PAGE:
Don’t let the delay fool you – Tesla’s jump into insurance is still on after CEO Elon Musk told shareholders that an insurance product will be launched following the completion of an unspecified acquisition.
After announcing in April that Tesla planned to release its own insurance product, the automotive firm then revealed in May that the program will be launched through a relationship with State National Insurance Company, a subsidiary of Markel Corporation. Though this series of events has been met with some criticism – notably that of Warren Buffett – Tesla moving into the insurance space shouldn’t have surprised anyone, says one expert.
“They’ve been going around the edges of it for quite a while, and they’ve been offering this in other countries, so it would be remiss for anybody to feel that they weren’t looking to make that same play here,” said Laird Rixford, CEO at Insurance Technologies Corporation (ITC), adding that what makes Tesla unique is its connected cars can offer the ultimate usage-based insurance (UBI).
Tesla vehicles offer a ton of data, from how the person is driving the vehicle, to the location they’re driving it to, and for how long the car is being driven, along with many other values and measurements. The cars then don’t need a dongle installed and the driver doesn’t need to use an app to track the same information, both of which are standard features of other UBI programs.
“This is where connected vehicles will be transforming the insurance industry,” said Rixford. “Moving forward, you’re actually going to see more of this because car manufacturers are looking for other ways to monetize their vehicles after the sale, and doing insurance plays is always something they’ve wanted to – it’s just without the connections, they’ve been unable.”
The move into insurance by Tesla and others won’t be without its roadblocks. After all, insurance is a difficult business, a sentiment that Buffett echoed in his statement on Tesla to shareholders during Berkshire Hathaway’s recent annual meeting.
“The success of the auto companies getting into the insurance business is probably as likely as the success of the insurance companies getting into the auto business,” Buffett said, according to reports.
“You have to understand your market, you have to control costs, [and] you have to make sure your price is right for the market,” explained Rixford. “One of the problems that comes into play is that Teslas are notoriously expensive to repair and that also makes them notoriously expensive to insure, and that was one of the other reasons why Tesla was getting into this market.”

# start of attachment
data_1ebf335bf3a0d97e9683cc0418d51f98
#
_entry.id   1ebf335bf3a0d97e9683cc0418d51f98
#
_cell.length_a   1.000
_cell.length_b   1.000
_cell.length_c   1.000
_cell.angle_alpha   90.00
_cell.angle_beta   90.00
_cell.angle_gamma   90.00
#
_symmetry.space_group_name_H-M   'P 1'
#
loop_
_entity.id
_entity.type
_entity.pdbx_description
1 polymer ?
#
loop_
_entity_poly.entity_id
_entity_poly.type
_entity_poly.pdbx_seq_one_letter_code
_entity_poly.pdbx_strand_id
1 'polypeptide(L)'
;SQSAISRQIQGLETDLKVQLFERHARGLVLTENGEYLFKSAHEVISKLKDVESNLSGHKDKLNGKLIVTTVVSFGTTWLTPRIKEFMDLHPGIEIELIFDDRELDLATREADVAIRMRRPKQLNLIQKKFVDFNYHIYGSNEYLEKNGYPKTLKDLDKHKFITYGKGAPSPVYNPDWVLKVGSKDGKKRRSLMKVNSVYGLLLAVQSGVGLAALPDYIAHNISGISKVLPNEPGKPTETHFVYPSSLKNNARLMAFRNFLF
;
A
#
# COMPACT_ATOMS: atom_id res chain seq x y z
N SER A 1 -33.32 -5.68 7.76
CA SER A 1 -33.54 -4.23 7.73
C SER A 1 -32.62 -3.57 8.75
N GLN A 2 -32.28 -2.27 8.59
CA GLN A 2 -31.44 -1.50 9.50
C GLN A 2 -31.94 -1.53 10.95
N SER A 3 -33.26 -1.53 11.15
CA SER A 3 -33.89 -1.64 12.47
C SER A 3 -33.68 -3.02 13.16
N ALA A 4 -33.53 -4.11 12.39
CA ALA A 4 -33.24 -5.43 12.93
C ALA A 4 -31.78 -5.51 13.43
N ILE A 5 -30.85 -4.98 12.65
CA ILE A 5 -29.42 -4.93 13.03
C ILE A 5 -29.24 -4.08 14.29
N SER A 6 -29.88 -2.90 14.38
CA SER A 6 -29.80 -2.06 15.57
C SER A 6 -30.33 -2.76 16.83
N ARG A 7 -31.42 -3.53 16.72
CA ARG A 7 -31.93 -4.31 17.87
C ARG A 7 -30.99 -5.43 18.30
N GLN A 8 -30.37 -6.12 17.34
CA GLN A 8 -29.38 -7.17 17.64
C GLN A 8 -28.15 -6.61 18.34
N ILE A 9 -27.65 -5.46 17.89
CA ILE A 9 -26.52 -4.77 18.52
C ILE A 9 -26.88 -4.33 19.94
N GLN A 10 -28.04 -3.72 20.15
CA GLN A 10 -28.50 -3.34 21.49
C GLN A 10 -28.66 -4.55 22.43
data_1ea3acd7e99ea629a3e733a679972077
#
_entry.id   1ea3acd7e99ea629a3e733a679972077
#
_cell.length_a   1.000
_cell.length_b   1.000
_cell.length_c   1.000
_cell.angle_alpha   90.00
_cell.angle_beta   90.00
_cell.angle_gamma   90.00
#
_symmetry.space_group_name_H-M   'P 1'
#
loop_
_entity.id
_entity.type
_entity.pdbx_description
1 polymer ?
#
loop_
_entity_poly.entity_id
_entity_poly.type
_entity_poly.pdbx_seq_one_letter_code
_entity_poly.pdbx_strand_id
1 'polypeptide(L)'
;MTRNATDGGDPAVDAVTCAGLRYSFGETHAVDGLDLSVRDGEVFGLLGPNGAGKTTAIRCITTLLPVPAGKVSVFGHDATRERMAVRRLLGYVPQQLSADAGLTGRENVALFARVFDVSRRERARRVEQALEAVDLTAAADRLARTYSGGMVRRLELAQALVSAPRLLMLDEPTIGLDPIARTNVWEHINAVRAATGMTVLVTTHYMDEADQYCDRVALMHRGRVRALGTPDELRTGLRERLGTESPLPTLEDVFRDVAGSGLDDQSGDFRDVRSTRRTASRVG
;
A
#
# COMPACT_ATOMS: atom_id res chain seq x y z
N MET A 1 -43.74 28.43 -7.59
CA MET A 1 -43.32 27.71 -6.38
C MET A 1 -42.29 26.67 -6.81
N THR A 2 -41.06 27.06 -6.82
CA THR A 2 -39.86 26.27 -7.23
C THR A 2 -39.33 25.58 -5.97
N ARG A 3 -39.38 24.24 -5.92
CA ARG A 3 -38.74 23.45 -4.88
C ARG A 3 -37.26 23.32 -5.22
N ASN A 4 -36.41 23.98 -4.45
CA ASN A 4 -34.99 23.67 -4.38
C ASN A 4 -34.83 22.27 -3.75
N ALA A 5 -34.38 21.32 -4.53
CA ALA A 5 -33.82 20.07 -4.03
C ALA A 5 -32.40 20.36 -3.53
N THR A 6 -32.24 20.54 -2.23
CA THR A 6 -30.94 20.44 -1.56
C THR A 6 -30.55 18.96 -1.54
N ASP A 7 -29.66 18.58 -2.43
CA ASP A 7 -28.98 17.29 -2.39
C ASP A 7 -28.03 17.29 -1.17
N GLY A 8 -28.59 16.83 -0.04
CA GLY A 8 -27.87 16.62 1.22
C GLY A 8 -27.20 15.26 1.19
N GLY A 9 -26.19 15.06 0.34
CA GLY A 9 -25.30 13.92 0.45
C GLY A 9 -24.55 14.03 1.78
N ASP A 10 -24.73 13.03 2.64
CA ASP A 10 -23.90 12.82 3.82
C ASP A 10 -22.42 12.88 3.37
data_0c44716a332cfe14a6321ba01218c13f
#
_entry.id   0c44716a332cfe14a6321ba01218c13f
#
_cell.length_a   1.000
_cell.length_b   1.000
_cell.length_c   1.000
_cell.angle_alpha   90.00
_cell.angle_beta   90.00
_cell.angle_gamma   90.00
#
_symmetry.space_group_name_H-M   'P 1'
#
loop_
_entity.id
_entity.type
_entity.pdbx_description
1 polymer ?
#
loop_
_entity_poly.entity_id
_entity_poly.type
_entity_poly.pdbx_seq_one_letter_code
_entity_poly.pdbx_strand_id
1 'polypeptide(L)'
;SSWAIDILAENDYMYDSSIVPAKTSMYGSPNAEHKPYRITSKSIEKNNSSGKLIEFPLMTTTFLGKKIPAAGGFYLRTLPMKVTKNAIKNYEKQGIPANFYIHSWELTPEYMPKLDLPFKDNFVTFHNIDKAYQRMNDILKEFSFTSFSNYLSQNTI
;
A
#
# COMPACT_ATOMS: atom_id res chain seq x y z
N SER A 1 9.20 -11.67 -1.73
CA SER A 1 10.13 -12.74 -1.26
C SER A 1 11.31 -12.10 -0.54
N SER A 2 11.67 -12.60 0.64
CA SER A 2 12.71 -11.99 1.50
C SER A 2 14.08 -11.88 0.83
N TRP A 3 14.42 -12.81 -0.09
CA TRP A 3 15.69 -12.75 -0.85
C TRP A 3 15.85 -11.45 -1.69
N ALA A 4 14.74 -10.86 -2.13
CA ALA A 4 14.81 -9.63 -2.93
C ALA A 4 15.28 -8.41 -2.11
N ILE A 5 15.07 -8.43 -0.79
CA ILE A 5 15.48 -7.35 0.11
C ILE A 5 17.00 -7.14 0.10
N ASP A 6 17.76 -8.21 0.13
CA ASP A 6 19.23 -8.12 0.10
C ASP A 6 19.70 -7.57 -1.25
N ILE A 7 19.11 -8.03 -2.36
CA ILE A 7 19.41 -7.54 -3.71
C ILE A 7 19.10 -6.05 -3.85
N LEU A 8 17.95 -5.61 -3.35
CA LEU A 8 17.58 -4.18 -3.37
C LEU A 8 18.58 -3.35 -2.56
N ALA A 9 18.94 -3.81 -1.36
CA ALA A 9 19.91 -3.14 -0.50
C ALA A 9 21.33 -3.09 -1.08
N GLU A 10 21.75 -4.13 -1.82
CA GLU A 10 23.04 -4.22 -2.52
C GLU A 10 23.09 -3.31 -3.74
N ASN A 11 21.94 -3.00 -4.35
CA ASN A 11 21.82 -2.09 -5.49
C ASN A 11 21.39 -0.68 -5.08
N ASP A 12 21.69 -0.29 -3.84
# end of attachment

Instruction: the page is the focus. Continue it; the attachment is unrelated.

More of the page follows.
But just because Tesla is insuring its own vehicles doesn’t mean those costs will go down. After all, OEM parts are still expensive, as are repairs to Tesla cars. The insurance premiums will thus have to be high, even if it’s Tesla who’s providing the insurance.
“These are tried and true insurance companies that know how to underwrite risk and mitigate their claims losses, and they priced it accordingly,” explained Rixford. “Tesla is going to have to do the same, and they just can’t come into the market with a loss leader.”
Where the insurance industry should be concerned, however, is with the disruption caused if more car manufacturers step into the insurance ring.
“That’s why this is such a troubling market right now - if you start to see car manufacturers self-insure their vehicles and have all this connected vehicle data, then that actually carries into the next logical progression of autonomous vehicles,” said Rixford. “The question of where liability lies when it comes to autonomous vehicles furthers the reason why the manufacturer would want to have a hand in the liability and the coverage of that vehicle whenever they are questionably liable for any damages [caused by] their autonomous vehicle.
“We’ll see manufacturers and other companies that are tied a little bit more to the hip of the sale and the maintenance of a vehicle get more involved in the insurance of those vehicles, and that’s going to remove market share from agents and brokers, and the carriers that support the agents and brokers.”
While Rixford told Insurance Business that this future is likely 15 to 20 years down the road – and even then, it isn’t clear cut since the leasing of Teslas and the fact that people aren’t buying as many cars as they used to will complicate the insurance opportunities for car manufacturers – agents and brokers shouldn’t be sitting back and relaxing.
He said: “The best thing that people can do is continue to educate themselves on the market, be able to speak to the market and understand the market so whenever someone does come and ask, they can then proceed to tell them the value proposition of working with an agent and working with a broker – that there’s added benefits than just checking a box on your auto loan that says ‘also include my insurance’.”